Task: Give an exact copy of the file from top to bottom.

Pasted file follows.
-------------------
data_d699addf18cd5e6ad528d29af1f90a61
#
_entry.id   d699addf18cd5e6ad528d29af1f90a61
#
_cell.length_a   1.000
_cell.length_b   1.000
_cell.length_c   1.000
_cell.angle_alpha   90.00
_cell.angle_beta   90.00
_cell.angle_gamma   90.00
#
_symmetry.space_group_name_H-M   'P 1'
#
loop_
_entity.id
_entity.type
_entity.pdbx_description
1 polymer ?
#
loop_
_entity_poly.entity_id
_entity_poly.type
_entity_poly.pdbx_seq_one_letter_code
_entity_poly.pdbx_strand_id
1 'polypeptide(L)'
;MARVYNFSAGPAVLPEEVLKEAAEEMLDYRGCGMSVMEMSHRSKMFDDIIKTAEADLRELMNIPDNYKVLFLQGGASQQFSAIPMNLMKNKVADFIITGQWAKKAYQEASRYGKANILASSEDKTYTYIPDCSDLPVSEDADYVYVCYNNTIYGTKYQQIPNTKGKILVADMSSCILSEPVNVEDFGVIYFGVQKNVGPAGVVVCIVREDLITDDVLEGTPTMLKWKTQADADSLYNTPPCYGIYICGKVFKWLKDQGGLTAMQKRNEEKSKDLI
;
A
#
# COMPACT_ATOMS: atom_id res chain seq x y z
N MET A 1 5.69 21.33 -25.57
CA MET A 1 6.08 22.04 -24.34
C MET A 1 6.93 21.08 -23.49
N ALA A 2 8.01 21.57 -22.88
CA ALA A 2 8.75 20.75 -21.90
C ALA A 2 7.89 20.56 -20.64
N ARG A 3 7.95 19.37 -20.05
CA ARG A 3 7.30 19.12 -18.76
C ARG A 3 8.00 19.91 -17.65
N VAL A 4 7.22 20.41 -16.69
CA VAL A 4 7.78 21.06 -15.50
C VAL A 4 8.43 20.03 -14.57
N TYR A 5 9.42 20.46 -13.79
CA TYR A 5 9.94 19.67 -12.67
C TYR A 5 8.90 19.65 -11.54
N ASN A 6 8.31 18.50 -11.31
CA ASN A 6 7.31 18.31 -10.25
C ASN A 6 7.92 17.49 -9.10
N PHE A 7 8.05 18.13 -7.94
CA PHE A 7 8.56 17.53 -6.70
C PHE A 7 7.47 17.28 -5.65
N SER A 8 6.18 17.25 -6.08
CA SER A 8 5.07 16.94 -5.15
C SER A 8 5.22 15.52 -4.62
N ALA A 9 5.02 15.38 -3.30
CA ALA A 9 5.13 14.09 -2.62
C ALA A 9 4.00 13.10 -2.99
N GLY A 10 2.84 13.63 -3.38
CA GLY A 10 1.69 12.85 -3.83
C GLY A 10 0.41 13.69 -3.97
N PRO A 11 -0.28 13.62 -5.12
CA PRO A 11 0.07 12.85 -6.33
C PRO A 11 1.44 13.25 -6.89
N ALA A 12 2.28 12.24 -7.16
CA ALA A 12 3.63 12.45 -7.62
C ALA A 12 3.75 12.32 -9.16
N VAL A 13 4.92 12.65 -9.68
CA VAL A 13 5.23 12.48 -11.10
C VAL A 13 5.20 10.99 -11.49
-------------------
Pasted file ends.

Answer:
data_d699addf18cd5e6ad528d29af1f90a61
#
_entry.id   d699addf18cd5e6ad528d29af1f90a61
#
_cell.length_a   1.000
_cell.length_b   1.000
_cell.length_c   1.000
_cell.angle_alpha   90.00
_cell.angle_beta   90.00
_cell.angle_gamma   90.00
#
_symmetry.space_group_name_H-M   'P 1'
#
loop_
_entity.id
_entity.type
_entity.pdbx_description
1 polymer ?
#
loop_
_entity_poly.entity_id
_entity_poly.type
_entity_poly.pdbx_seq_one_letter_code
_entity_poly.pdbx_strand_id
1 'polypeptide(L)'
;MARVYNFSAGPAVLPEEVLKEAAEEMLDYRGCGMSVMEMSHRSKMFDDIIKTAEADLRELMNIPDNYKVLFLQGGASQQFSAIPMNLMKNKVADFIITGQWAKKAYQEASRYGKANILASSEDKTYTYIPDCSDLPVSEDADYVYVCYNNTIYGTKYQQIPNTKGKILVADMSSCILSEPVNVEDFGVIYFGVQKNVGPAGVVVCIVREDLITDDVLEGTPTMLKWKTQADADSLYNTPPCYGIYICGKVFKWLKDQGGLTAMQKRNEEKSKDLI
;
A
#
# COMPACT_ATOMS: atom_id res chain seq x y z
N MET A 1 5.69 21.33 -25.57
CA MET A 1 6.08 22.04 -24.34
C MET A 1 6.93 21.08 -23.49
N ALA A 2 8.01 21.57 -22.88
CA ALA A 2 8.75 20.75 -21.90
C ALA A 2 7.89 20.56 -20.64
N ARG A 3 7.95 19.37 -20.05
CA ARG A 3 7.30 19.12 -18.76
C ARG A 3 8.00 19.91 -17.65
N VAL A 4 7.22 20.41 -16.69
CA VAL A 4 7.78 21.06 -15.50
C VAL A 4 8.43 20.03 -14.57
N TYR A 5 9.42 20.46 -13.79
CA TYR A 5 9.94 19.67 -12.67
C TYR A 5 8.90 19.65 -11.54
N ASN A 6 8.31 18.50 -11.31
CA ASN A 6 7.31 18.31 -10.25
C ASN A 6 7.92 17.49 -9.10
N PHE A 7 8.05 18.13 -7.94
CA PHE A 7 8.56 17.53 -6.70
C PHE A 7 7.47 17.28 -5.65
N SER A 8 6.18 17.25 -6.08
CA SER A 8 5.07 16.94 -5.15
C SER A 8 5.22 15.52 -4.62
N ALA A 9 5.02 15.38 -3.30
CA ALA A 9 5.13 14.09 -2.62
C ALA A 9 4.00 13.10 -2.99
N GLY A 10 2.84 13.63 -3.38
CA GLY A 10 1.69 12.85 -3.83
C GLY A 10 0.41 13.69 -3.97
N PRO A 11 -0.28 13.62 -5.12
CA PRO A 11 0.07 12.85 -6.33
C PRO A 11 1.44 13.25 -6.89
N ALA A 12 2.28 12.24 -7.16
CA ALA A 12 3.63 12.45 -7.62
C ALA A 12 3.75 12.32 -9.16
N VAL A 13 4.92 12.65 -9.68
CA VAL A 13 5.23 12.48 -11.10
C VAL A 13 5.20 10.99 -11.49